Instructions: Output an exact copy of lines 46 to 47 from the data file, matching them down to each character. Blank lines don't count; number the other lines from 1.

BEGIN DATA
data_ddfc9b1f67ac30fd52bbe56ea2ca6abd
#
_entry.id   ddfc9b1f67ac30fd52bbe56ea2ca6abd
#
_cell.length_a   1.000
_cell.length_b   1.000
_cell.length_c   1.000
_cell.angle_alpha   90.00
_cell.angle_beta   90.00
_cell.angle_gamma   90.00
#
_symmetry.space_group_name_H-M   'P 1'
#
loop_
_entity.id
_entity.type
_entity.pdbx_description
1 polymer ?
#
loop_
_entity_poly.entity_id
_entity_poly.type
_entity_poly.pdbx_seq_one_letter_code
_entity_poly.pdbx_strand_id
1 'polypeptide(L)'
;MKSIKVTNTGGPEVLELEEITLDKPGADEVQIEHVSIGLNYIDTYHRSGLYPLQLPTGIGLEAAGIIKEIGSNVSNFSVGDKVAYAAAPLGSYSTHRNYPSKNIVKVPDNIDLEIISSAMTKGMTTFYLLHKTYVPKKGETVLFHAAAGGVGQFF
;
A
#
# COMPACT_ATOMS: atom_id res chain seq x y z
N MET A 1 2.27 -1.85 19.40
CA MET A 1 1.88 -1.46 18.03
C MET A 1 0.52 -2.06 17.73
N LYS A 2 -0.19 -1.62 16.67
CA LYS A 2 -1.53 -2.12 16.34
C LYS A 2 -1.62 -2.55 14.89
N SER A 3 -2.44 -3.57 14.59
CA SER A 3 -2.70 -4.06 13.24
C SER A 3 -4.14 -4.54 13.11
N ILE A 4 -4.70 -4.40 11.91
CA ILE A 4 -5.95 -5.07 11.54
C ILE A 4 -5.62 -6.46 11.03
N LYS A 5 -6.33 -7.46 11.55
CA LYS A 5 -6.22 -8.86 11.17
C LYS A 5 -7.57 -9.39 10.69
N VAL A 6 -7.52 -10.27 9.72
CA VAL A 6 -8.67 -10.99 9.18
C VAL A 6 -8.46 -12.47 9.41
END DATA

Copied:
N VAL A 6 -7.52 -10.27 9.72
CA VAL A 6 -8.67 -10.99 9.18